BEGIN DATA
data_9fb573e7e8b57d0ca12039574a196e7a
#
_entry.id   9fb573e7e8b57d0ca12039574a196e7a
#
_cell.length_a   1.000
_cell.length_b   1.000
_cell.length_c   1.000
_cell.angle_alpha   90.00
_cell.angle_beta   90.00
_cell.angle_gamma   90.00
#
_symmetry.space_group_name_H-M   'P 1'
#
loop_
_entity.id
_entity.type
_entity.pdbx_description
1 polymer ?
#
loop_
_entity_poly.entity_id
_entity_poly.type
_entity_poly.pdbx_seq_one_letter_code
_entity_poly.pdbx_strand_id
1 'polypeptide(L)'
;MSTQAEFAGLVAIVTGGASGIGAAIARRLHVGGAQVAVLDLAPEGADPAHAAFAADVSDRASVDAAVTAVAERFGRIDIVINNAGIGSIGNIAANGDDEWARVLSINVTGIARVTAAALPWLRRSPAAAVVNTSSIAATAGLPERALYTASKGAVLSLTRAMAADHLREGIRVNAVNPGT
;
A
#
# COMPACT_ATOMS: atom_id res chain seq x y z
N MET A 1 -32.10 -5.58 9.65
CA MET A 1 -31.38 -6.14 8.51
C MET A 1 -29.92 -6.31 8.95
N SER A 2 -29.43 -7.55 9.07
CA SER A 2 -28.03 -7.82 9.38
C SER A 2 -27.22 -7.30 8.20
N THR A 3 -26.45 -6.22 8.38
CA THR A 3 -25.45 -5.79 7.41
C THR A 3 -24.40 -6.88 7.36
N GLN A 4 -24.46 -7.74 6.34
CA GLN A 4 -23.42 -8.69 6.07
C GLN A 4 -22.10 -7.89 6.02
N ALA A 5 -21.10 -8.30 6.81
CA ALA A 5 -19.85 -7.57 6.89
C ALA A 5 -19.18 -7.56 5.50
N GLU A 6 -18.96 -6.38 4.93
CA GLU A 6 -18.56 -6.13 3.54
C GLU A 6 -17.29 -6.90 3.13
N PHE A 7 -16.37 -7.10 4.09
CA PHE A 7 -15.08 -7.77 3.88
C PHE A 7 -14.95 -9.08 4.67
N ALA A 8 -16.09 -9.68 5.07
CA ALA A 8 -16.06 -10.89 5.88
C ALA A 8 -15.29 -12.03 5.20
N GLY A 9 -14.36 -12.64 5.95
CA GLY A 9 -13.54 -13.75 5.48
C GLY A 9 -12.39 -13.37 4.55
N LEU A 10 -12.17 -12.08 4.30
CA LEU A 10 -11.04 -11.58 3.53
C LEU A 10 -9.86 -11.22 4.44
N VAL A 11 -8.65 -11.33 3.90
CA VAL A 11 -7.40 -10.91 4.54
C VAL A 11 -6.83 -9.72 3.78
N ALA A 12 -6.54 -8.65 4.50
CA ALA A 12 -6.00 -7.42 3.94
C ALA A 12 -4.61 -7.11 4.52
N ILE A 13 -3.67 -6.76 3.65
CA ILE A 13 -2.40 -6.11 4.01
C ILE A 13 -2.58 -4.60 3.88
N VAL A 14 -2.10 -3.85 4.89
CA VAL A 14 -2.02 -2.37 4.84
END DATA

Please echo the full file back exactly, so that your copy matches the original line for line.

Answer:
data_9fb573e7e8b57d0ca12039574a196e7a
#
_entry.id   9fb573e7e8b57d0ca12039574a196e7a
#
_cell.length_a   1.000
_cell.length_b   1.000
_cell.length_c   1.000
_cell.angle_alpha   90.00
_cell.angle_beta   90.00
_cell.angle_gamma   90.00
#
_symmetry.space_group_name_H-M   'P 1'
#
loop_
_entity.id
_entity.type
_entity.pdbx_description
1 polymer ?
#
loop_
_entity_poly.entity_id
_entity_poly.type
_entity_poly.pdbx_seq_one_letter_code
_entity_poly.pdbx_strand_id
1 'polypeptide(L)'
;MSTQAEFAGLVAIVTGGASGIGAAIARRLHVGGAQVAVLDLAPEGADPAHAAFAADVSDRASVDAAVTAVAERFGRIDIVINNAGIGSIGNIAANGDDEWARVLSINVTGIARVTAAALPWLRRSPAAAVVNTSSIAATAGLPERALYTASKGAVLSLTRAMAADHLREGIRVNAVNPGT
;
A
#
# COMPACT_ATOMS: atom_id res chain seq x y z
N MET A 1 -32.10 -5.58 9.65
CA MET A 1 -31.38 -6.14 8.51
C MET A 1 -29.92 -6.31 8.95
N SER A 2 -29.43 -7.55 9.07
CA SER A 2 -28.03 -7.82 9.38
C SER A 2 -27.22 -7.30 8.20
N THR A 3 -26.45 -6.22 8.38
CA THR A 3 -25.45 -5.79 7.41
C THR A 3 -24.40 -6.88 7.36
N GLN A 4 -24.46 -7.74 6.34
CA GLN A 4 -23.42 -8.69 6.07
C GLN A 4 -22.10 -7.89 6.02
N ALA A 5 -21.10 -8.30 6.81
CA ALA A 5 -19.85 -7.57 6.89
C ALA A 5 -19.18 -7.56 5.50
N GLU A 6 -18.96 -6.38 4.93
CA GLU A 6 -18.56 -6.13 3.54
C GLU A 6 -17.29 -6.90 3.13
N PHE A 7 -16.37 -7.10 4.09
CA PHE A 7 -15.08 -7.77 3.88
C PHE A 7 -14.95 -9.08 4.67
N ALA A 8 -16.09 -9.68 5.07
CA ALA A 8 -16.06 -10.89 5.88
C ALA A 8 -15.29 -12.03 5.20
N GLY A 9 -14.36 -12.64 5.95
CA GLY A 9 -13.54 -13.75 5.48
C GLY A 9 -12.39 -13.37 4.55
N LEU A 10 -12.17 -12.08 4.30
CA LEU A 10 -11.04 -11.58 3.53
C LEU A 10 -9.86 -11.22 4.44
N VAL A 11 -8.65 -11.33 3.90
CA VAL A 11 -7.40 -10.91 4.54
C VAL A 11 -6.83 -9.72 3.78
N ALA A 12 -6.54 -8.65 4.50
CA ALA A 12 -6.00 -7.42 3.94
C ALA A 12 -4.61 -7.11 4.52
N ILE A 13 -3.67 -6.76 3.65
CA ILE A 13 -2.40 -6.11 4.01
C ILE A 13 -2.58 -4.60 3.88
N VAL A 14 -2.10 -3.85 4.89
CA VAL A 14 -2.02 -2.37 4.84